Book Review: “A Little History Of Poetry”


a little history of poetry

Every so often a book comes along and it’s like a little breath of fresh air — and “A Little History Of Poetry”, by John Carey, is one such book.

With the limbo of semi-lockdown life still in place, it couldn’t be more timely!

As its title suggests, this is a very short history of poetry (“language made special, so it will be remembered and valued”).

It begins with the first surviving poem from nearly 4,000 years ago, and discusses mainly Western poetry right up until the present day. In doing so it reveals so much about our histories, and ourselves.

It’s absolutely fascinating! We start with an epic poem — “The Epic Of Gilgamesh”. From Mesopotamia (roughly speaking modern-day Iraq and eastern Syria), this poem was written on clay tablets in the earliest known alphabet, cuneiform script.

The ability to read this script was lost for hundreds of years until George Smith, a self-taught, working-class man from London, worked out how to decipher it after studying clay tablets at the British Museum.

We then move on to Homer’s “Iliad”, the first known war poem, and his adventure poem, the “Odyssey”.

A whistle-stop tour

We take a quick look at the poetry of Sappho, who lived from around 630 to 570 BC — snippets of text being all that remain.

Next it’s the Latin poets, like Virgil, Horace and Ovid.

Then we move onto Anglo-Saxon poetry — Beowulf — then masters of the Middle Ages, such as Dante and Petrarch.

Chaucer follows, and two of my own favourites, Shakespeare and John Donne.

From here, it’s a whistle-stop tour of poetry’s most memorable moments.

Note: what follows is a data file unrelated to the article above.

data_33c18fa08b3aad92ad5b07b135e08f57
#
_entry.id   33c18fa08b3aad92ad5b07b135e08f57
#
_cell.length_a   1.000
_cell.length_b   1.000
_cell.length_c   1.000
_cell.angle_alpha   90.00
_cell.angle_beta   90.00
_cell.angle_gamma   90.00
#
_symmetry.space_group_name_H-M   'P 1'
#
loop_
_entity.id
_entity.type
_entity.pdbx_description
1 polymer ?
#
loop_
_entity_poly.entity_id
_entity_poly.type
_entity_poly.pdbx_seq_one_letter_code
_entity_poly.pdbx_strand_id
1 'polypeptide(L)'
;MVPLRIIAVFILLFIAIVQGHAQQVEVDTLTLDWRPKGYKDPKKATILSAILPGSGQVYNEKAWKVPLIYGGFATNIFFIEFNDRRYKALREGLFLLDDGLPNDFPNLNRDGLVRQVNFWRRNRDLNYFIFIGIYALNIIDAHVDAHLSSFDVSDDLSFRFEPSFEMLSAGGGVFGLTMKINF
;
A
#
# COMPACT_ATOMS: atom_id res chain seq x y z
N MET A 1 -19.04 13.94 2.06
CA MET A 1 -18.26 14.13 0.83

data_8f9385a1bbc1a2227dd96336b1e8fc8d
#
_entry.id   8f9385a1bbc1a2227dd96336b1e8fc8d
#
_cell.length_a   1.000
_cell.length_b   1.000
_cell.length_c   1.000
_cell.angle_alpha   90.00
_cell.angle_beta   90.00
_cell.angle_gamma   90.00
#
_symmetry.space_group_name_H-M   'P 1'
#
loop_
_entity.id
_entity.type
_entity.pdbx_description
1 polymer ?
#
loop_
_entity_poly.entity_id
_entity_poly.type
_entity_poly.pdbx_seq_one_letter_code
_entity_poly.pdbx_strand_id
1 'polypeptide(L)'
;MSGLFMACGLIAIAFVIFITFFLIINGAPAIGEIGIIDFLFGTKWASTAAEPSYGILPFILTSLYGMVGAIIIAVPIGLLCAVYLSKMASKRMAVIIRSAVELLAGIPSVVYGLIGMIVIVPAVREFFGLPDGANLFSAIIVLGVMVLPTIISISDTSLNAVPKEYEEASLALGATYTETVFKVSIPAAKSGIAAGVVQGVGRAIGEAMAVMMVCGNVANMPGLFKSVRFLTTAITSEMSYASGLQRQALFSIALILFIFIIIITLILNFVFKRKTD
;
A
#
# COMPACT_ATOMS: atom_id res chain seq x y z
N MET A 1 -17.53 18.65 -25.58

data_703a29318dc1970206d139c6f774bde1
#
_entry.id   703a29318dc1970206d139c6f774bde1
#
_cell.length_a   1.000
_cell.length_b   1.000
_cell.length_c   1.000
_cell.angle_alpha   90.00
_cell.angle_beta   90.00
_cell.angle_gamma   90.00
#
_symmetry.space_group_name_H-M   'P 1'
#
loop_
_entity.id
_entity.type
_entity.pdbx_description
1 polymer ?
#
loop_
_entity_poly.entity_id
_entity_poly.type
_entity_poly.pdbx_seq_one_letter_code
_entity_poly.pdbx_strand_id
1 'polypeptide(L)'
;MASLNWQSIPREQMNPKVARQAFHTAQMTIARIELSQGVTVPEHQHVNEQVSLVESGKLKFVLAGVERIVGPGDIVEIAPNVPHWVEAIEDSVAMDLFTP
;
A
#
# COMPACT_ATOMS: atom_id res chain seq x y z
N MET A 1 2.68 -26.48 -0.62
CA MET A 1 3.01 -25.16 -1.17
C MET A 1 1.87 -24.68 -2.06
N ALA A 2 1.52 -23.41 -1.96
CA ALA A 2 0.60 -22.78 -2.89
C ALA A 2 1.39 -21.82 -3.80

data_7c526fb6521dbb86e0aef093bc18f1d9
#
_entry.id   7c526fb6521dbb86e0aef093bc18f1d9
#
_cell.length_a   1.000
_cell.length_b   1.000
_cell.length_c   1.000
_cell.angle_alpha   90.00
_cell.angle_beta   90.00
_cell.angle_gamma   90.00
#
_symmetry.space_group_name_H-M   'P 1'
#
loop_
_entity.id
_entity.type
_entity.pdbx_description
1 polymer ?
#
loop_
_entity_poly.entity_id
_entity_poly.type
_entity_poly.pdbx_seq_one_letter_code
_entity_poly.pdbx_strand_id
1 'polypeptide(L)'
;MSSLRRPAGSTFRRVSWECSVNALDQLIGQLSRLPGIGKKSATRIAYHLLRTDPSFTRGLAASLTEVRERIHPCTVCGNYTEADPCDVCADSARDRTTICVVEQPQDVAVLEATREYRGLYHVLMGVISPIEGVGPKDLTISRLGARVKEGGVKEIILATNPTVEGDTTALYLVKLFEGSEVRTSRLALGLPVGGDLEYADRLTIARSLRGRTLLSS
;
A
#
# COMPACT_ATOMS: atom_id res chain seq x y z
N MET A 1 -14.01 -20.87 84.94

We’re treated to little potted histories of both the poets themselves and the wider historical setting they found themselves in. We learn about some outstanding individuals, as well as touching on different poetic styles, such as the haiku and the villanelle.

There’s also an interesting chapter on communal poetry — hymns, for example, and ballads.

A celebration of poetry’s brightest and best

I really enjoyed this! It’s a great read.

It’s so warmly written you feel like you’re chatting to a friend, discussing your favourites!

Perfect for reading however much time you have, and nice to dip in and out of.

This would be a lovely introduction to poetry, or a gift; a celebration of poetry’s brightest and best.

As lockdown was eased in Scotland prior to purchase, I bought my copy for £14.99 at Waterstones, Dundee.

I can’t tell you how nice it was to be back!

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lucycrichton

Fiction Editor Lucy is always on the look-out for the very best short stories, poems and pocket novels. As well as sourcing enjoyable content, she enjoys working with our established contributors, encouraging new talent, and celebrating 150 years of 'Friend' fiction!